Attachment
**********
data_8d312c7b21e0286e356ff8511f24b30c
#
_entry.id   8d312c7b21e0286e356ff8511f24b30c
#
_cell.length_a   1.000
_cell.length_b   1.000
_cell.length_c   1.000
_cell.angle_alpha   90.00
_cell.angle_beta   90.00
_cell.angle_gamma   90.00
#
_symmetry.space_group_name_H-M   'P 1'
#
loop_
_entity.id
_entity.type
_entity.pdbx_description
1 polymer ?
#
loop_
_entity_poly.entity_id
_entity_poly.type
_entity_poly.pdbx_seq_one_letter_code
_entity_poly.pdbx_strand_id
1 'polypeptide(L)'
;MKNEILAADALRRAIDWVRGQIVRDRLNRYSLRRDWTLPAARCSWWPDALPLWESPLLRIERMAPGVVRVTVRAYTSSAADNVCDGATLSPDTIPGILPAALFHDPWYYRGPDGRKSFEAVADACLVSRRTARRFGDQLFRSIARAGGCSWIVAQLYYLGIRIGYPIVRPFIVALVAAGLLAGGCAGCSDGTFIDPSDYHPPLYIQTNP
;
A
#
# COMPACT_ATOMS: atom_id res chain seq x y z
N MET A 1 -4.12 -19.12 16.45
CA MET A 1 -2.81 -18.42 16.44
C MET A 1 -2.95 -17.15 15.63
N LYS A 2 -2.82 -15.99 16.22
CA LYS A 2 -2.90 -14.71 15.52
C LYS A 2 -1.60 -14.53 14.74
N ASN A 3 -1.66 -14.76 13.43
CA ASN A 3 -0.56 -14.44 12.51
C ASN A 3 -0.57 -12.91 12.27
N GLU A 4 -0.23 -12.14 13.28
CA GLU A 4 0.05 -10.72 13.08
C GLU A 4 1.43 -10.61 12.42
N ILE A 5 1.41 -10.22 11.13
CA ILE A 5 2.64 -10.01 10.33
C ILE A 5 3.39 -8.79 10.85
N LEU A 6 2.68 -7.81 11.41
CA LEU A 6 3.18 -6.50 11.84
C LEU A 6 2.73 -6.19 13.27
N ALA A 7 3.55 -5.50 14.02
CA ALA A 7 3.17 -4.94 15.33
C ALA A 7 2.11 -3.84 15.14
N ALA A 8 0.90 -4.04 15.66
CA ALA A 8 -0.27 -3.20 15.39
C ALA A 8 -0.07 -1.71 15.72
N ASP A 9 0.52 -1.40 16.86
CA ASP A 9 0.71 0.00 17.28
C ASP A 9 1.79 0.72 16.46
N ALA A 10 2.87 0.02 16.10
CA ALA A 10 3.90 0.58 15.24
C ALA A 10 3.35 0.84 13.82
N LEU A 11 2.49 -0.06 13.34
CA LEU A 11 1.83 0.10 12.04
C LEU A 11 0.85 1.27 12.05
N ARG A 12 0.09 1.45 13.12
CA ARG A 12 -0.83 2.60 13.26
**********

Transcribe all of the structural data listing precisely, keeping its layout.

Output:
data_8d312c7b21e0286e356ff8511f24b30c
#
_entry.id   8d312c7b21e0286e356ff8511f24b30c
#
_cell.length_a   1.000
_cell.length_b   1.000
_cell.length_c   1.000
_cell.angle_alpha   90.00
_cell.angle_beta   90.00
_cell.angle_gamma   90.00
#
_symmetry.space_group_name_H-M   'P 1'
#
loop_
_entity.id
_entity.type
_entity.pdbx_description
1 polymer ?
#
loop_
_entity_poly.entity_id
_entity_poly.type
_entity_poly.pdbx_seq_one_letter_code
_entity_poly.pdbx_strand_id
1 'polypeptide(L)'
;MKNEILAADALRRAIDWVRGQIVRDRLNRYSLRRDWTLPAARCSWWPDALPLWESPLLRIERMAPGVVRVTVRAYTSSAADNVCDGATLSPDTIPGILPAALFHDPWYYRGPDGRKSFEAVADACLVSRRTARRFGDQLFRSIARAGGCSWIVAQLYYLGIRIGYPIVRPFIVALVAAGLLAGGCAGCSDGTFIDPSDYHPPLYIQTNP
;
A
#
# COMPACT_ATOMS: atom_id res chain seq x y z
N MET A 1 -4.12 -19.12 16.45
CA MET A 1 -2.81 -18.42 16.44
C MET A 1 -2.95 -17.15 15.63
N LYS A 2 -2.82 -15.99 16.22
CA LYS A 2 -2.90 -14.71 15.52
C LYS A 2 -1.60 -14.53 14.74
N ASN A 3 -1.66 -14.76 13.43
CA ASN A 3 -0.56 -14.44 12.51
C ASN A 3 -0.57 -12.91 12.27
N GLU A 4 -0.23 -12.14 13.28
CA GLU A 4 0.05 -10.72 13.08
C GLU A 4 1.43 -10.61 12.42
N ILE A 5 1.41 -10.22 11.13
CA ILE A 5 2.64 -10.01 10.33
C ILE A 5 3.39 -8.79 10.85
N LEU A 6 2.68 -7.81 11.41
CA LEU A 6 3.18 -6.50 11.84
C LEU A 6 2.73 -6.19 13.27
N ALA A 7 3.55 -5.50 14.02
CA ALA A 7 3.17 -4.94 15.33
C ALA A 7 2.11 -3.84 15.14
N ALA A 8 0.90 -4.04 15.66
CA ALA A 8 -0.27 -3.20 15.39
C ALA A 8 -0.07 -1.71 15.72
N ASP A 9 0.52 -1.40 16.86
CA ASP A 9 0.71 0.00 17.28
C ASP A 9 1.79 0.72 16.46
N ALA A 10 2.87 0.02 16.10
CA ALA A 10 3.90 0.58 15.24
C ALA A 10 3.35 0.84 13.82
N LEU A 11 2.49 -0.06 13.34
CA LEU A 11 1.83 0.10 12.04
C LEU A 11 0.85 1.27 12.05
N ARG A 12 0.09 1.45 13.12
CA ARG A 12 -0.83 2.60 13.26